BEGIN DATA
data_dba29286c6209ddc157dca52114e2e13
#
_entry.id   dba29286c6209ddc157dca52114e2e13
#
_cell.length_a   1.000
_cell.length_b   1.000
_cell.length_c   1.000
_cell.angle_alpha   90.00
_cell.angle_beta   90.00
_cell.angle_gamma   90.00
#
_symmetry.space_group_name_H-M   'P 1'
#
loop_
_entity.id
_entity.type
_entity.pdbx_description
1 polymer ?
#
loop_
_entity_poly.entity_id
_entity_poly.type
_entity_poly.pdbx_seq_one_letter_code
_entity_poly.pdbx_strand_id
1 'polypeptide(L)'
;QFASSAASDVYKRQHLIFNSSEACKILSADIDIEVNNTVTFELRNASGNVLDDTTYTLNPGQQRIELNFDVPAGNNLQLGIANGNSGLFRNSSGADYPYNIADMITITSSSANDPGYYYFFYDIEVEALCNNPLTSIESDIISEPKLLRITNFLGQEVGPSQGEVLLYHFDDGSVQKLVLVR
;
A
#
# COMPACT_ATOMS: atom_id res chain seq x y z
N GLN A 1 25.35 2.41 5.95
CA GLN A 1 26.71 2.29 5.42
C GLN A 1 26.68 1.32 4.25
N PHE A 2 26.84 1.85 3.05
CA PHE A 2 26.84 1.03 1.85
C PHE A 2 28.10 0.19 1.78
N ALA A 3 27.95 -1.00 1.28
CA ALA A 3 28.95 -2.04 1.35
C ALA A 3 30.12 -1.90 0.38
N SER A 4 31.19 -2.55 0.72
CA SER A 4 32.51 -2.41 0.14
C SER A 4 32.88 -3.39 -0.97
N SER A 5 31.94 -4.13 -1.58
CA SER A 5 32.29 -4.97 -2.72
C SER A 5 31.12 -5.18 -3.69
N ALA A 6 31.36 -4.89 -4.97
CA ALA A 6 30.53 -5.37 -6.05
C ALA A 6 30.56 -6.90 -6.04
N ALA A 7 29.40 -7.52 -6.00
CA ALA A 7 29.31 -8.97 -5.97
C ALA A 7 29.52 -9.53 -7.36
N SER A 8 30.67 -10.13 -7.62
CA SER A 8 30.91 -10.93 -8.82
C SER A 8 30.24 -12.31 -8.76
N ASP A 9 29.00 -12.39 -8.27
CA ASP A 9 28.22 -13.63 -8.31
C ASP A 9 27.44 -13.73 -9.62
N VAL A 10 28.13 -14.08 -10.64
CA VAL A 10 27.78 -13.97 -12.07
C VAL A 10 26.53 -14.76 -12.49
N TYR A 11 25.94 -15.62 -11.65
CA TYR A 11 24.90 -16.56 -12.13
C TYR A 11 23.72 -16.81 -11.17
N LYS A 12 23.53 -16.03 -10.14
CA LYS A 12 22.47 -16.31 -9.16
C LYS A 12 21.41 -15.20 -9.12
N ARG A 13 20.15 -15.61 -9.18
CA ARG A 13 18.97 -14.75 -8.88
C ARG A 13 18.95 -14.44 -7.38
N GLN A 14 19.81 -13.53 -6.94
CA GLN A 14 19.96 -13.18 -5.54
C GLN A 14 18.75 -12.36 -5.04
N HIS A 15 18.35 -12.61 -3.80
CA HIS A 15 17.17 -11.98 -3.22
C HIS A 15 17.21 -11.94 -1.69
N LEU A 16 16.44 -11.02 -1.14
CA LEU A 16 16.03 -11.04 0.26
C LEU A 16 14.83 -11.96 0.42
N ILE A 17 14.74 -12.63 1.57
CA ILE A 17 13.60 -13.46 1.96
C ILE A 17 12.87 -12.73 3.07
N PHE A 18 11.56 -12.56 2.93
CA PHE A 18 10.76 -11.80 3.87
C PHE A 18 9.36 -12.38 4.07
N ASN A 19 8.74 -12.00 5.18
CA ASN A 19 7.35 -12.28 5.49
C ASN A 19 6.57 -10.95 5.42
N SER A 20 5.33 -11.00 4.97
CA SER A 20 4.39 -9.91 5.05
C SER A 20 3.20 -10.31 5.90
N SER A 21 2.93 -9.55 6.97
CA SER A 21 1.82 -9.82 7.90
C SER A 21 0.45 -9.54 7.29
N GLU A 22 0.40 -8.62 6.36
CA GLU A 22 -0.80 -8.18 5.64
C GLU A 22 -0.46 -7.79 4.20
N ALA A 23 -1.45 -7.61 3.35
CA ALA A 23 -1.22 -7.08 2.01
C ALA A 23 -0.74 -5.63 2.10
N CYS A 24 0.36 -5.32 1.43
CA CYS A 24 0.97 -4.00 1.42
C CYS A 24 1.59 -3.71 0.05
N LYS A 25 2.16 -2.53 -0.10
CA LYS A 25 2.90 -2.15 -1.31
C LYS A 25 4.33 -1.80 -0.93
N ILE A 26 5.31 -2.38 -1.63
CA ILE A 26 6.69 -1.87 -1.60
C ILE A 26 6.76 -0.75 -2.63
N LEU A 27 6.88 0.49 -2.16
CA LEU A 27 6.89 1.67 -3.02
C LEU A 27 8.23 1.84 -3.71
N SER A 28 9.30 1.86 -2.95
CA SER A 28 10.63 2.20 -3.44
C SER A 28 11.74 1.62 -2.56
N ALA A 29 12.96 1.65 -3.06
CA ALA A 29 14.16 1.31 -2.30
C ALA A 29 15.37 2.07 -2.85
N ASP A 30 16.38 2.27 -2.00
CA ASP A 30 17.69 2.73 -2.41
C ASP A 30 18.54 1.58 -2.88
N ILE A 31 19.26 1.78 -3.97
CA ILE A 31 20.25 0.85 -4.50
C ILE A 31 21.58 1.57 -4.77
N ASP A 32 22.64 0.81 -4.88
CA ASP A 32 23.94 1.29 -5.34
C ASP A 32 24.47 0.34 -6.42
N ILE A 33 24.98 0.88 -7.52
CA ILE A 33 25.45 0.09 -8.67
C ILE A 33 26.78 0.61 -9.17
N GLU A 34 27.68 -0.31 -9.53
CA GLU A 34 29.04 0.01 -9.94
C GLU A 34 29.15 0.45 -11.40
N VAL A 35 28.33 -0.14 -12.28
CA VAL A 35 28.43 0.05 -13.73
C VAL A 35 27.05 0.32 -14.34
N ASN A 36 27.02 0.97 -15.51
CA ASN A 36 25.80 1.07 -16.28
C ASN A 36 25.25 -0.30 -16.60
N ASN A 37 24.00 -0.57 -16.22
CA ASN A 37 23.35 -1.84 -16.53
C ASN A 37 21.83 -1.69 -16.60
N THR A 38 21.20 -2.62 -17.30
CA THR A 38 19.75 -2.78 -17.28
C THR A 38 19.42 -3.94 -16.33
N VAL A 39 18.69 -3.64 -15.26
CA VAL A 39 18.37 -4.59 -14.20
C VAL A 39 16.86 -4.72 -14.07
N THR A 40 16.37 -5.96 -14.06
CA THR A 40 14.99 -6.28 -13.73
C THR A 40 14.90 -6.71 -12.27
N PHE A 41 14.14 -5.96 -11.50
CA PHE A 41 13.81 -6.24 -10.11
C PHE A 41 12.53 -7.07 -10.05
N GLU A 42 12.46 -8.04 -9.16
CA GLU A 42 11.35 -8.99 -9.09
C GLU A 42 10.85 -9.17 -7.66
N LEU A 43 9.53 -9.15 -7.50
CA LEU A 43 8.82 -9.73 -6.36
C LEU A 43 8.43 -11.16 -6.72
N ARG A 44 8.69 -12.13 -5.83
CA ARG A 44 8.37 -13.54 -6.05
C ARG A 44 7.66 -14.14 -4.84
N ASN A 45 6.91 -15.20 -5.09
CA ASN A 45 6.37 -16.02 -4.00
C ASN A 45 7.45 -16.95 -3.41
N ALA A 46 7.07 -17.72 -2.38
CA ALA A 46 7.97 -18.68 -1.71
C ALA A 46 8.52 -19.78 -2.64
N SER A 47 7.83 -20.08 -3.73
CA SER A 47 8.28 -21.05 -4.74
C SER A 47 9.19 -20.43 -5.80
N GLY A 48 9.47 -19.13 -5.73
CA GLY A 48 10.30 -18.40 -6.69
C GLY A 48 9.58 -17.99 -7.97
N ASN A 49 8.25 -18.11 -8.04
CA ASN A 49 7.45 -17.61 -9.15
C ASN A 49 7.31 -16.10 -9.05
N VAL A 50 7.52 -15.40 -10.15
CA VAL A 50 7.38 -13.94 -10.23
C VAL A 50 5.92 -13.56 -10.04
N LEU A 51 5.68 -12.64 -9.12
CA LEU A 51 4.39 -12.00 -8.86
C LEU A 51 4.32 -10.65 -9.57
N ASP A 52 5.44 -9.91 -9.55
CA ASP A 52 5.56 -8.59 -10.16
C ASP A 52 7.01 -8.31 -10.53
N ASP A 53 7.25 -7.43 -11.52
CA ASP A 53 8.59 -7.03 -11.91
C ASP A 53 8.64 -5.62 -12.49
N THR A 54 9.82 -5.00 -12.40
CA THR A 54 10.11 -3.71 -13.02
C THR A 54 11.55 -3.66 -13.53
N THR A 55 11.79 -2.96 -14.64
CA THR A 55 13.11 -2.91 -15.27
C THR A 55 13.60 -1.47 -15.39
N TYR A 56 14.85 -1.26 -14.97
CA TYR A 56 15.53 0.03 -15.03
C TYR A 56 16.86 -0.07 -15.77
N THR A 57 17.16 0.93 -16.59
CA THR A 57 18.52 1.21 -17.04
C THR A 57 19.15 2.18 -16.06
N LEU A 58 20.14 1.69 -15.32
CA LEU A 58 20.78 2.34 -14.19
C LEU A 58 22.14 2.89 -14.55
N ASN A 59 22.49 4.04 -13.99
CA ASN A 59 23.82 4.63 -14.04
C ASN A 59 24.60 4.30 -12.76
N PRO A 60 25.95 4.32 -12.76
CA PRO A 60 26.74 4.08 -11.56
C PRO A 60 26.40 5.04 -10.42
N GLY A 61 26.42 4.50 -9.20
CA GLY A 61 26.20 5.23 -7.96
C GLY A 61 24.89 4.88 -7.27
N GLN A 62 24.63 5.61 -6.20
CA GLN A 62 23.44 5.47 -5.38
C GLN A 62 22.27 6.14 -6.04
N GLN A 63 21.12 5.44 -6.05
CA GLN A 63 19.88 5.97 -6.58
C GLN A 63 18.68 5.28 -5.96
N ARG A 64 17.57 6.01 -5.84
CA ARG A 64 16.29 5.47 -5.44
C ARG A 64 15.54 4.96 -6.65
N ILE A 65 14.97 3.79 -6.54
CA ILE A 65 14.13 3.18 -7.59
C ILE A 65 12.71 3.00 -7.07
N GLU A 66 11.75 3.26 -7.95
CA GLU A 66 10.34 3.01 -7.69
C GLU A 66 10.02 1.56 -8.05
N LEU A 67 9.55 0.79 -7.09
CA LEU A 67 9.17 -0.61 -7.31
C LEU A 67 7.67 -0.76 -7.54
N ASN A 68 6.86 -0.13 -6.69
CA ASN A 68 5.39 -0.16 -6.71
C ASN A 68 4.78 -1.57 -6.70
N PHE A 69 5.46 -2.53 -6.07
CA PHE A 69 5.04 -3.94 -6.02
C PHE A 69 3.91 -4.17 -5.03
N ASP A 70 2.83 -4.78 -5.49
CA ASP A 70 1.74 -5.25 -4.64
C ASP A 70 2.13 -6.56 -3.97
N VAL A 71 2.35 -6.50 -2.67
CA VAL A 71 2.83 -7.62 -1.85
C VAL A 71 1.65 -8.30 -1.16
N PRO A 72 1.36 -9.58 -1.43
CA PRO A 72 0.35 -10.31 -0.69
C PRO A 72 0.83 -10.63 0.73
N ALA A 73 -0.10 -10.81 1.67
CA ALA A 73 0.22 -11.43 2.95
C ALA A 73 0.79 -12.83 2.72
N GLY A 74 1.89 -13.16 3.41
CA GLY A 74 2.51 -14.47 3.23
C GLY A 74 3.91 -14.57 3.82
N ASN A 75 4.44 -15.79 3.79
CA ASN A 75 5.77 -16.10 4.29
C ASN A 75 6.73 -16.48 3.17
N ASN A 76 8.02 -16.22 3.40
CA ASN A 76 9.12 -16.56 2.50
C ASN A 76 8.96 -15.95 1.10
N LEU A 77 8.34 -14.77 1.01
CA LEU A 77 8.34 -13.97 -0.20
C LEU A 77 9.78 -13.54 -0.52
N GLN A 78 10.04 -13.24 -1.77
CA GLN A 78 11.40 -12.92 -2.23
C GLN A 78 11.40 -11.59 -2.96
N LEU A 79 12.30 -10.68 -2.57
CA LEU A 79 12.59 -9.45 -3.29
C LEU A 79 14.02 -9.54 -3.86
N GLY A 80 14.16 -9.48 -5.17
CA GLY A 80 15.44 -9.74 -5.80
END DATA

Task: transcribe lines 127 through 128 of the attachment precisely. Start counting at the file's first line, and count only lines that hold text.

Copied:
N ILE A 33 24.98 0.88 -7.52
CA ILE A 33 25.45 0.09 -8.67